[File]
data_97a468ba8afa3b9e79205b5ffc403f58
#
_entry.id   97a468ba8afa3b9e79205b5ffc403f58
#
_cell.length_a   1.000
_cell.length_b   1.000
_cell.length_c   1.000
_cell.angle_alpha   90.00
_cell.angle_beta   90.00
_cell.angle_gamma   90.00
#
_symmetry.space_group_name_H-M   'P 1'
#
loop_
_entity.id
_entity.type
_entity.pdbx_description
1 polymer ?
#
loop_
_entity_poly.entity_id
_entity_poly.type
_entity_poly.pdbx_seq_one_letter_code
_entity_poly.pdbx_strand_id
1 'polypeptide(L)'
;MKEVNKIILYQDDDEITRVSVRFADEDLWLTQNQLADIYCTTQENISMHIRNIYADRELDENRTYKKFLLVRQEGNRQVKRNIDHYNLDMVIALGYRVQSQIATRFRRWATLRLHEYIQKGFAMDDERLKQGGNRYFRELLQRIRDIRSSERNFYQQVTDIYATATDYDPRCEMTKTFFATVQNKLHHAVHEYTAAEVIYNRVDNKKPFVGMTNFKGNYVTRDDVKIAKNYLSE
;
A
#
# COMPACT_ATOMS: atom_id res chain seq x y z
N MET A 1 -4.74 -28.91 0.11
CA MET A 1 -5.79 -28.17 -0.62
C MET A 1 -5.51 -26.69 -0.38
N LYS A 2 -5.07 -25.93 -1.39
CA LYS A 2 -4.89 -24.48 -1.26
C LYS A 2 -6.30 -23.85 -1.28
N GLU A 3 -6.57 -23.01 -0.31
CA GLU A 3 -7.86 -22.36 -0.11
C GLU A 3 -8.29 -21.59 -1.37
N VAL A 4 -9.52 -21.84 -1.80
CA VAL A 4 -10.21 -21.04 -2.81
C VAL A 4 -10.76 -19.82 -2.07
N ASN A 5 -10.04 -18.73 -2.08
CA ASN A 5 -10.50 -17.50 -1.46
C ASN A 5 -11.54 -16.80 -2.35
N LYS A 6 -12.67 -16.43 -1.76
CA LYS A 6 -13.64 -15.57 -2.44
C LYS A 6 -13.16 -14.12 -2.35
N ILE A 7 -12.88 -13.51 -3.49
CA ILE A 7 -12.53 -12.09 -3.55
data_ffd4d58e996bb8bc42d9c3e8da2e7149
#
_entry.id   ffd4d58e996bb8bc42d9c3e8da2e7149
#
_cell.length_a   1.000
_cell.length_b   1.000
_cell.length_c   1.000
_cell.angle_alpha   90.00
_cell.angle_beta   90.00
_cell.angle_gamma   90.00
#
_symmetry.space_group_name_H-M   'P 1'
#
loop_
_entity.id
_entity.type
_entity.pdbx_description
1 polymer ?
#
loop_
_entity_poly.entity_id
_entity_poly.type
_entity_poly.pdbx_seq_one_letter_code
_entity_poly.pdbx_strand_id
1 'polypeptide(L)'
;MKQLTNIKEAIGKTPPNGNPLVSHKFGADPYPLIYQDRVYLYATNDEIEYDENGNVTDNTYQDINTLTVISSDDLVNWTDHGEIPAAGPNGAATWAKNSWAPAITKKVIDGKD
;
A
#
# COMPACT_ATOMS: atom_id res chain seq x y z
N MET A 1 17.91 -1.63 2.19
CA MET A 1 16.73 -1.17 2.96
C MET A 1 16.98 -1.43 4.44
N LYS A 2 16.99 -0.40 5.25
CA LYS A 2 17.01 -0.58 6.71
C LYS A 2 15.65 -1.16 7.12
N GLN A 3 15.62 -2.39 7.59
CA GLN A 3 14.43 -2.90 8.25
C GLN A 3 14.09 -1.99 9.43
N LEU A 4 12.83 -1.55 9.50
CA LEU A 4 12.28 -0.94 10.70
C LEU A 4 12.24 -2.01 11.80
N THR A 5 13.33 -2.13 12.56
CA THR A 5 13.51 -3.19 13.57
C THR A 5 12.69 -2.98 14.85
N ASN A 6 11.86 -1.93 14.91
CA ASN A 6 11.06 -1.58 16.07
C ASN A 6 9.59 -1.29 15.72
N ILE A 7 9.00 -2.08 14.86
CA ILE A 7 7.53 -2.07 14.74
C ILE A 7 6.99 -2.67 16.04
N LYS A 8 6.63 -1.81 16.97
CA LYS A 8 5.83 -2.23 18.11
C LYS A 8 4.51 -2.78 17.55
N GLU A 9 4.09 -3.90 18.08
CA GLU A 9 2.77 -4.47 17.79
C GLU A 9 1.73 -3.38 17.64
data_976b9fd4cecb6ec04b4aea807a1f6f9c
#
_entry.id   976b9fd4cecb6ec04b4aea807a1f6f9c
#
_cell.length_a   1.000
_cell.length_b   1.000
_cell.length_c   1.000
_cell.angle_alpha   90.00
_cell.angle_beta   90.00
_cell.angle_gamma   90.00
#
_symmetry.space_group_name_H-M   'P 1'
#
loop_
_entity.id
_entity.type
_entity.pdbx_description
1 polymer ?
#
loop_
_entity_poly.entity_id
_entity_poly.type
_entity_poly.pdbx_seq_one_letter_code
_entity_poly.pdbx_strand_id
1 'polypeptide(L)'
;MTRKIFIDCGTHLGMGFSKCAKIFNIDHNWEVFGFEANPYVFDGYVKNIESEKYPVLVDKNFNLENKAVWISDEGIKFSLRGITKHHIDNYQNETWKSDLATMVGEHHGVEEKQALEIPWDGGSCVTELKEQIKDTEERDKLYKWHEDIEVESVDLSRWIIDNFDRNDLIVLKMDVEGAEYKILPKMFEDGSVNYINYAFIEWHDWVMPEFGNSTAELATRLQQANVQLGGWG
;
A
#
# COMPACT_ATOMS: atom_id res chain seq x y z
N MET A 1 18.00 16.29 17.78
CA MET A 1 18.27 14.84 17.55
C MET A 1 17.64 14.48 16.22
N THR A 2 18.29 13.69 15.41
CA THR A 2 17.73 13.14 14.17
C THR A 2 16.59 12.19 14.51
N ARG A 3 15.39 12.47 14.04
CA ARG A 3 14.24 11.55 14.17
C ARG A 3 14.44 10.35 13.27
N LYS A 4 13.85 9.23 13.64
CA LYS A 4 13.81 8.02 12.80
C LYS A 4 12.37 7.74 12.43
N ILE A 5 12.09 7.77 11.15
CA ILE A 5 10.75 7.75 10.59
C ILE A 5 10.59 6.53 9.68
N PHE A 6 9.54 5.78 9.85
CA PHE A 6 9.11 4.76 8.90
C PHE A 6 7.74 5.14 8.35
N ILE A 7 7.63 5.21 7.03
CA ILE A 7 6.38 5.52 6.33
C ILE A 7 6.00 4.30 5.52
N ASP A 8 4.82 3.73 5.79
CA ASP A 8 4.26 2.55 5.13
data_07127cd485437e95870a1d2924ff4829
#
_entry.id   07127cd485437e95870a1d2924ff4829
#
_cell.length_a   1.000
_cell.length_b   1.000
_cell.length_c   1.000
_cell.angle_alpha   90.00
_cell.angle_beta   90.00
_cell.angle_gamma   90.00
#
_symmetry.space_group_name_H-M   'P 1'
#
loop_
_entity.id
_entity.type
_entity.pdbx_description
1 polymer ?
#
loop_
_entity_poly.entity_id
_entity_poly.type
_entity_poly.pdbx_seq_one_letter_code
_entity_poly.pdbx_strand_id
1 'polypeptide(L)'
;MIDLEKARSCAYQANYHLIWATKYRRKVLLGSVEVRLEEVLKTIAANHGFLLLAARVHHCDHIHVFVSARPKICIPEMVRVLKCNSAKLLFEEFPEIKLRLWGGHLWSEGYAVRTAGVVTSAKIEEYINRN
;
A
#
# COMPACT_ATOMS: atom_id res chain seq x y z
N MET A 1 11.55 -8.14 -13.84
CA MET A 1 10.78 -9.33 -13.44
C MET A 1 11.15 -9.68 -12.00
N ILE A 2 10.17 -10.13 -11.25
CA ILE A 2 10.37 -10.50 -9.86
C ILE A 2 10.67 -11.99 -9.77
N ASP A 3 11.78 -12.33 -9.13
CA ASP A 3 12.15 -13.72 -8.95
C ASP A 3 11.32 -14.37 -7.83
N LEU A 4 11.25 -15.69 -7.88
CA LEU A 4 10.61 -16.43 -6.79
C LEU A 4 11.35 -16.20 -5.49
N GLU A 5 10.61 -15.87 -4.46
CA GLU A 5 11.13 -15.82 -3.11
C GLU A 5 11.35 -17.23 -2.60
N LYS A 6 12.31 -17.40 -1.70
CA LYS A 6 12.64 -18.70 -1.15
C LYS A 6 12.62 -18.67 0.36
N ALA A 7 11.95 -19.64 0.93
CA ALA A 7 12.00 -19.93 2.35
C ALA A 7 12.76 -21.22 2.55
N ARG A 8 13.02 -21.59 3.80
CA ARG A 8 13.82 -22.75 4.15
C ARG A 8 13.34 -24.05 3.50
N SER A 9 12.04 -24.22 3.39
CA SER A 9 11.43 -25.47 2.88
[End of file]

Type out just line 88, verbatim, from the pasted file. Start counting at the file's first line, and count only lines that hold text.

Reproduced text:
CA GLN A 3 14.43 -2.90 8.25